Review: ‘Tripliciti’ Is a Brilliant Debut from a Fingerstyle Super-Trio

There’s so much thoughtful and imaginative fretwork on this tremendously collaborative album that it’s worth devoting your full attention to it.
Tripliciti—(left to right) Andy McKee, Calum Graham, and Trevor Gordon Hall—holding acoustic guitars. Photo by Pat Johnson
Tripliciti—(l-r) Andy McKee, Calum Graham, and Trevor Gordon Hall. Photo: Pat Johnson

I’ll be the first to admit that I went into this acoustic fingerstyle supergroup’s debut album a wee bit skeptical. Sure, all three guitarists—Andy McKee, Trevor Gordon Hall, and Calum Graham—are superb virtuosos with large followings. McKee in particular is an unparalleled streaming and YouTube sensation—60 million views of “Drifting” and counting! But great guitarists don’t always play well together. Would they be deferential to one another? Would it devolve into a too-many-notes, look-at-me cutting contest? A gimmicky tapping fest? I’m very happy to report that the answer to those questions is yes, no, and no.

It’s an interesting concept: Nine of the 11 tunes on Tripliciti were derived from solo guitar pieces that appeared on albums by each of the three, artfully rearranged by the group to become sophisticated trio pieces. Another was a solo piece written by Hall for this album and arranged by the trio. And the final track, “Ursa Major,” was penned by the late Michael Hedges, who was one the most influential acoustic guitarists of the 1980s and ’90s. 


Album cover for Andy McKee, Calum Graham, Trevor Gordon Hall, Tripliciti (Self-released;
Andy McKee, Calum Graham, Trevor Gordon Hall, Tripliciti (Self-released;

McKee has four songs (three of them from his excellent 2010 album, Joyland) and Hall and Graham have three each. I made a point of listening to the solo originals of all of them, and I must say, the way the trio has transformed them is quite astonishing and masterfully done. The basic character of the tunes has not changed, but the embellishments—most fairly subtle and all quite tasteful—add a remarkable depth and richness. Little melodic lines and figures dance together and intertwine like garden vines in the bright, clean, spacious mix by Corin Nelsen, never colliding or overpowering each other. These players checked their egos at the door!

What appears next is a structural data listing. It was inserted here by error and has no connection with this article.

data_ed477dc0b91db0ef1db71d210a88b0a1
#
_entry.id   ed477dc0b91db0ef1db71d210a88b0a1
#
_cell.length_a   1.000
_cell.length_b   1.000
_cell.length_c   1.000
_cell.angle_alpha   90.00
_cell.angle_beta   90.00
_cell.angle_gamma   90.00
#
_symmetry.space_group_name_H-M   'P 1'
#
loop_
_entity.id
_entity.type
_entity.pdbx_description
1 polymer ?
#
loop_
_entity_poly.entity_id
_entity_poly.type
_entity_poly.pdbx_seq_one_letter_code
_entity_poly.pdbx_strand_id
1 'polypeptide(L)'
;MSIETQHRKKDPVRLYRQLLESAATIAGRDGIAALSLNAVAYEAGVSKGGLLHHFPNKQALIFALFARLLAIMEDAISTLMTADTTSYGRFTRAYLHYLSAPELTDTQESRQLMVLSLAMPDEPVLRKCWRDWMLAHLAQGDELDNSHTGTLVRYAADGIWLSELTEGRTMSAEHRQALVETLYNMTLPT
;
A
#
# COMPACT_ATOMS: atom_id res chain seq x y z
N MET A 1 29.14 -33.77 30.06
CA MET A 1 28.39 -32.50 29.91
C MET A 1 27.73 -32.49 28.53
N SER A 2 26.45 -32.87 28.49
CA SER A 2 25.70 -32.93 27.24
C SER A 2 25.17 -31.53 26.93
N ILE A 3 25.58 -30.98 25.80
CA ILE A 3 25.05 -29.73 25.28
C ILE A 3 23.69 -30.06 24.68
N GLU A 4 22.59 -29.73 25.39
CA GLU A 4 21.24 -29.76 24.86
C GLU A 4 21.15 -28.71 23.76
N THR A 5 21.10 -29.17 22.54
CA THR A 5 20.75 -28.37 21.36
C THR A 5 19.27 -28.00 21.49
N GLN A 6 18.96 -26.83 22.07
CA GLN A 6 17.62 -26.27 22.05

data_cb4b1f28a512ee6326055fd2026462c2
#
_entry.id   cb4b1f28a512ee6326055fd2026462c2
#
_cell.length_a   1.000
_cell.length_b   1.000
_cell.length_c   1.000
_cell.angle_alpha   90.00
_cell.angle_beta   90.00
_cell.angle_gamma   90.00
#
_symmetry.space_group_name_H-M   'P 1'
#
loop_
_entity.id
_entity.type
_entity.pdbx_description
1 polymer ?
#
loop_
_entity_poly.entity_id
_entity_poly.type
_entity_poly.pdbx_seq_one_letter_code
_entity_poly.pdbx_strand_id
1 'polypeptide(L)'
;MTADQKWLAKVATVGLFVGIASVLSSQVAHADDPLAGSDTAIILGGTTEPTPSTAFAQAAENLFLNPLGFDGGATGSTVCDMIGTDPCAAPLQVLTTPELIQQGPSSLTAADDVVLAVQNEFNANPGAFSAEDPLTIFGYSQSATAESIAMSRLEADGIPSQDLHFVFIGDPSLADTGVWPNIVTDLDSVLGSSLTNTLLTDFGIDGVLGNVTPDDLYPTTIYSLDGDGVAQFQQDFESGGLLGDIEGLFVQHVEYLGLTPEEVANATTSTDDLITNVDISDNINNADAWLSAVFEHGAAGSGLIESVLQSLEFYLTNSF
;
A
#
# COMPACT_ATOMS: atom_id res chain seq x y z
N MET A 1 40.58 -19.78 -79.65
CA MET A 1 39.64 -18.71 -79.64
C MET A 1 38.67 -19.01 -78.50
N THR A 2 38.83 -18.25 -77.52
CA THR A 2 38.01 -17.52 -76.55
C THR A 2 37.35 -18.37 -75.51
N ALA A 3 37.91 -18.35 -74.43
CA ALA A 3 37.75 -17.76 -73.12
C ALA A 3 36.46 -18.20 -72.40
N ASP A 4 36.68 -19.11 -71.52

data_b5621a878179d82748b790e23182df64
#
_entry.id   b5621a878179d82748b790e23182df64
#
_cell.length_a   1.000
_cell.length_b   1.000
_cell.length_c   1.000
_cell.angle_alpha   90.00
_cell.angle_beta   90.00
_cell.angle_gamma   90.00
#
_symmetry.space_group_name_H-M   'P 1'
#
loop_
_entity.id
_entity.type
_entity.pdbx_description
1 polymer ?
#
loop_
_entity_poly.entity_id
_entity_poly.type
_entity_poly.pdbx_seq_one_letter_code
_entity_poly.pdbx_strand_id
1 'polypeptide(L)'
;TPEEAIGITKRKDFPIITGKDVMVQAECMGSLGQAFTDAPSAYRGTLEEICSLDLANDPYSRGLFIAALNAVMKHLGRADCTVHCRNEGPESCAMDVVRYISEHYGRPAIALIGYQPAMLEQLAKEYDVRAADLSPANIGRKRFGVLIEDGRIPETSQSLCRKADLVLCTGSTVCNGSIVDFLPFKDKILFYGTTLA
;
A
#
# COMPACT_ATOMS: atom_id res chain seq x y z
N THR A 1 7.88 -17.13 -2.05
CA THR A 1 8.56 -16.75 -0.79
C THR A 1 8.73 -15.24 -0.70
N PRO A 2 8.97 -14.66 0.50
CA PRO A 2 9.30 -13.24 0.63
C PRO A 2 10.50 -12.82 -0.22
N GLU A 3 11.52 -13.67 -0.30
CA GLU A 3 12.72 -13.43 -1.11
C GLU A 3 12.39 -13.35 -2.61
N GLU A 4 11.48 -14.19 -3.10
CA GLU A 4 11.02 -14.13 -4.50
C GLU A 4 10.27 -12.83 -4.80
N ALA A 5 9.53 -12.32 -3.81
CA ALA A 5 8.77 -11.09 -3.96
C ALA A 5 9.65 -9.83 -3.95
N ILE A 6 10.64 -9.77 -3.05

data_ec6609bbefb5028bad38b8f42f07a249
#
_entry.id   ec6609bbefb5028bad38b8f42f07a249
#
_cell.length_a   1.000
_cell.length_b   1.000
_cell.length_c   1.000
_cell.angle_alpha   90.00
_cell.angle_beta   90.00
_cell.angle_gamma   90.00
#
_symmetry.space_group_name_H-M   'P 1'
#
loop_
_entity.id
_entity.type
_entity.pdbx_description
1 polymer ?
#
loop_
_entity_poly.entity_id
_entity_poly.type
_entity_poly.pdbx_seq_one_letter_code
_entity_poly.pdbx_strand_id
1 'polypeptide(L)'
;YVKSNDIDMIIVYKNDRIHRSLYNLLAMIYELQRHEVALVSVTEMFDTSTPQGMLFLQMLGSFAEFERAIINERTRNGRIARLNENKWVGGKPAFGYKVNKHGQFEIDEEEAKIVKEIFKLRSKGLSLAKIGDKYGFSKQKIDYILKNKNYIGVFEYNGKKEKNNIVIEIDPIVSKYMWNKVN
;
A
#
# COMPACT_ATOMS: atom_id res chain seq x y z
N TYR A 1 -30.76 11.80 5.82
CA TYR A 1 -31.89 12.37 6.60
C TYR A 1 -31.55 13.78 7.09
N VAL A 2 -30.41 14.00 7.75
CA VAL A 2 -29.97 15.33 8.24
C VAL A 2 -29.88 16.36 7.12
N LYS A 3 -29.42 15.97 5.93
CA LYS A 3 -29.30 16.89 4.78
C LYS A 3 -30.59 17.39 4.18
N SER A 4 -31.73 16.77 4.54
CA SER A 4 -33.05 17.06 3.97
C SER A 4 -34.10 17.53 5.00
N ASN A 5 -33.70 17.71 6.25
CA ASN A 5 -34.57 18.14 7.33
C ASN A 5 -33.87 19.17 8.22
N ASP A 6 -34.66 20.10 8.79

The composer of the tune appears in the center of the stereo spread throughout, but the arrangements don’t generally favor one player over the others. Everyone seems to be equally important, and the ornamentation—whether it’s harmonics or silvery filigrees or bass-like low-end touches—feels organically integrated into what essentially is a modern folk album. Melody reigns supreme here and there’s nary a discordant voicing to be heard. Several of the tunes have a marvelously dreamy quality, but there are also pieces that have some real drive and momentum, like Graham’s “In Lak Ech,” which finds McKee on electric guitar, and McKee’s “Hunter’s Moon,” which is propelled by his percussive tapping on the body set against sustained cries from Graham’s haunting eBow (among other textural elements).

Not surprisingly, a bunch of cool guitars appear on the album: McKee played a Mike Greenfield custom steel-string, a Greenfield baritone acoustic, and an Ernie Ball Music Man electric; Graham’s arsenal included a custom Mario Beauregard baritone (occasionally augmented with an eBow) and a Furch nylon-string; and Hall used a custom Sheldon Schwartz steel-string, another Schwartz with a kalimba (African thumb piano) attachment, and a Mike Haney custom high-strung 12th-fret 00 steel-string. These are some glorious-sounding instruments.

There’s so much thoughtful and imaginative fretwork on this tremendously collaborative album that it’s worth devoting your full attention—and maybe a pair of headphones—to it. Lastly, I would strongly recommend checking out YouTube videos of songs from the album, to really help you appreciate who does what, the sophistication of the arrangements, and the sheer beauty of this release.  

Blair Jackson
Blair Jackson

Blair Jackson is the author of the definitive biography Garcia: An American Life and was senior editor at Acoustic Guitar before retiring in 2023.

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  1. Listening to it; just the second piece now. It’s absolutely brilliant already. Thanks for bring this to my attention.